Comparing Strategies for Improving Value in Health Care: The Physician's Perspective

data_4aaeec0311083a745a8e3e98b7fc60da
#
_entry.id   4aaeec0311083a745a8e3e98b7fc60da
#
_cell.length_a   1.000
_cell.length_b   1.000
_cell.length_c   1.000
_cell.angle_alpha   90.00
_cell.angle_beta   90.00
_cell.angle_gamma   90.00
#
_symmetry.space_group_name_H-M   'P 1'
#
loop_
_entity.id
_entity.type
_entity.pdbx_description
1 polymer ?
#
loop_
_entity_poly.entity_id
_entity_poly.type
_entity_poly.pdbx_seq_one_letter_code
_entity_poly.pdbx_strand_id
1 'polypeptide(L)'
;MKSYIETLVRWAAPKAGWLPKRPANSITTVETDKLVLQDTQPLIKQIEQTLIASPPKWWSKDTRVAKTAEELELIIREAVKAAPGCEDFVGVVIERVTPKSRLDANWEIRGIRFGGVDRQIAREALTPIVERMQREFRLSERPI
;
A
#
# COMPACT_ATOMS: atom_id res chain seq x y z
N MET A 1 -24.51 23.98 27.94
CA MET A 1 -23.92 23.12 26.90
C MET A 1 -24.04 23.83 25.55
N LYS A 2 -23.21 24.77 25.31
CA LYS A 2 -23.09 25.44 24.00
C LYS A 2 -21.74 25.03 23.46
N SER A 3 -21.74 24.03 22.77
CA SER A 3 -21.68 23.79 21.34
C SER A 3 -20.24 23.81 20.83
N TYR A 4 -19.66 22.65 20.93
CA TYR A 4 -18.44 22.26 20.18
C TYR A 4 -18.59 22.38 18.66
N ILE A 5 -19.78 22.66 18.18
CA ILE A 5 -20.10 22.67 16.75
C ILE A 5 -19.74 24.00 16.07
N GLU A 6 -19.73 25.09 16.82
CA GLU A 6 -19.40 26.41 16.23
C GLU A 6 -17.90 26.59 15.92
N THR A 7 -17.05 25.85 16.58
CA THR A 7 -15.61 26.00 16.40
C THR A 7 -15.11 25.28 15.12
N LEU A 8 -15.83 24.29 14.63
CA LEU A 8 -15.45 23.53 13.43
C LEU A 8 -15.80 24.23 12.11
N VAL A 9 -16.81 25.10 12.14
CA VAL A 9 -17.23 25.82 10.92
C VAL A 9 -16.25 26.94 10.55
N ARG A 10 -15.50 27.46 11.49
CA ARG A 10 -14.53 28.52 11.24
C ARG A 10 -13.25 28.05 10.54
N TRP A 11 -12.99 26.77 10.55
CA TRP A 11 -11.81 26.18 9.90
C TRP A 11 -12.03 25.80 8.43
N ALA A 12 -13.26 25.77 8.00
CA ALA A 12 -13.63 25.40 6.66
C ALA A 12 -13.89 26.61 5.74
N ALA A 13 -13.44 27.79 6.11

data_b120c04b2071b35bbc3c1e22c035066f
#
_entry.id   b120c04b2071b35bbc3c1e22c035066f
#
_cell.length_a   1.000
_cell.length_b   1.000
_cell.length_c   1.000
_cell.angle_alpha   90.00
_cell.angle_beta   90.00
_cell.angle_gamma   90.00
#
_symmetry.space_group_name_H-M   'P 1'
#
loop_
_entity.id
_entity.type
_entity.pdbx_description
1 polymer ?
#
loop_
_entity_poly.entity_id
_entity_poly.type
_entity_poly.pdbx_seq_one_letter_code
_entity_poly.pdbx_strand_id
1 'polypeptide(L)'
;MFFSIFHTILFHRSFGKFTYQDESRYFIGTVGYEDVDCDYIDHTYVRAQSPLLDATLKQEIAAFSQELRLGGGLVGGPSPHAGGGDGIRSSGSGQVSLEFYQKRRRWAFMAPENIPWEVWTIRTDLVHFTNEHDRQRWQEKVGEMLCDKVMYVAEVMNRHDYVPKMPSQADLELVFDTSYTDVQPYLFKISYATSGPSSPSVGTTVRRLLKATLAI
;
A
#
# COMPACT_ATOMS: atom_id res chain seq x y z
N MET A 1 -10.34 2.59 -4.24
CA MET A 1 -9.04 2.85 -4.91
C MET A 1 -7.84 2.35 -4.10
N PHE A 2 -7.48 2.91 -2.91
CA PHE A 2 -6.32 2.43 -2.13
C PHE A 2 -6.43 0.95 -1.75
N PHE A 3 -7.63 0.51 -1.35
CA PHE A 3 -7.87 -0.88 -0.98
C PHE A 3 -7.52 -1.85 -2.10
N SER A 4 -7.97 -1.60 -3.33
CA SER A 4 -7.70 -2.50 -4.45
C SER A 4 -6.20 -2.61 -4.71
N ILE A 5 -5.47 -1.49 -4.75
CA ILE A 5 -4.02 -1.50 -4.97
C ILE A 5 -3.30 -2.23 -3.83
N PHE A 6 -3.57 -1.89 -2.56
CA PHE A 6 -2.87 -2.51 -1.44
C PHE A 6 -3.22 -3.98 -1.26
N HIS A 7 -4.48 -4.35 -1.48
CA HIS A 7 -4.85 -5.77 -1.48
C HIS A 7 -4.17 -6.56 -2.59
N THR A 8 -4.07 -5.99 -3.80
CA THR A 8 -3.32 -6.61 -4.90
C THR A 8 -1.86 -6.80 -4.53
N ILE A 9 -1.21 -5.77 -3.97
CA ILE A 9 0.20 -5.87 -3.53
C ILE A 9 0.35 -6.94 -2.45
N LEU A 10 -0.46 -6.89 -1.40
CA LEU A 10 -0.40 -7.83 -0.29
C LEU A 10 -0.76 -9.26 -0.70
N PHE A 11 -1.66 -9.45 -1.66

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<p>Payers are trying new ways to bring rapidly increasing health care costs under control, from pay-for-performance programs and public reporting of quality and cost information, to tiered provider networks and consumer-directed health plans. A new Commonwealth Fund <a href="/cnlib/pub/enews_clickthrough.htm?enews_item_id=30842&return_url=http%3A%2F%2Fwww%2Ecommonwealthfund%2Eorg%2Fpublications%2Fpublications%5Fshow%2Ehtm%3Fdoc%5Fid%3D607846%26%23doc607846">report</a> reviews concerns that have emerged over several of these strategies and offers specific assessments of each one.<br><br>The authors--all physicians with the Rochester Individual Practice Association--question in particular the utility of programs that seek to "judge" the overall quality of a doctor. They argue that judgment-based strategies undermine collaboration among stakeholders, making it more difficult to implement system-wide changes.<br><br>"Results to date lead us to conclude that, in the health care industry, basing change on the foundation of win-lose relationships does not work," the authors find.<br><br>Quality-improvement approaches that incorporate incentives and accountability, they say, "offer a more constructive model for an effective and efficient health care system." The authors believe partnerships are needed to coordinate physician behaviors, provide a continuum of services, and ensure that evidence and patient-centeredness underlie medical decision-making.</p>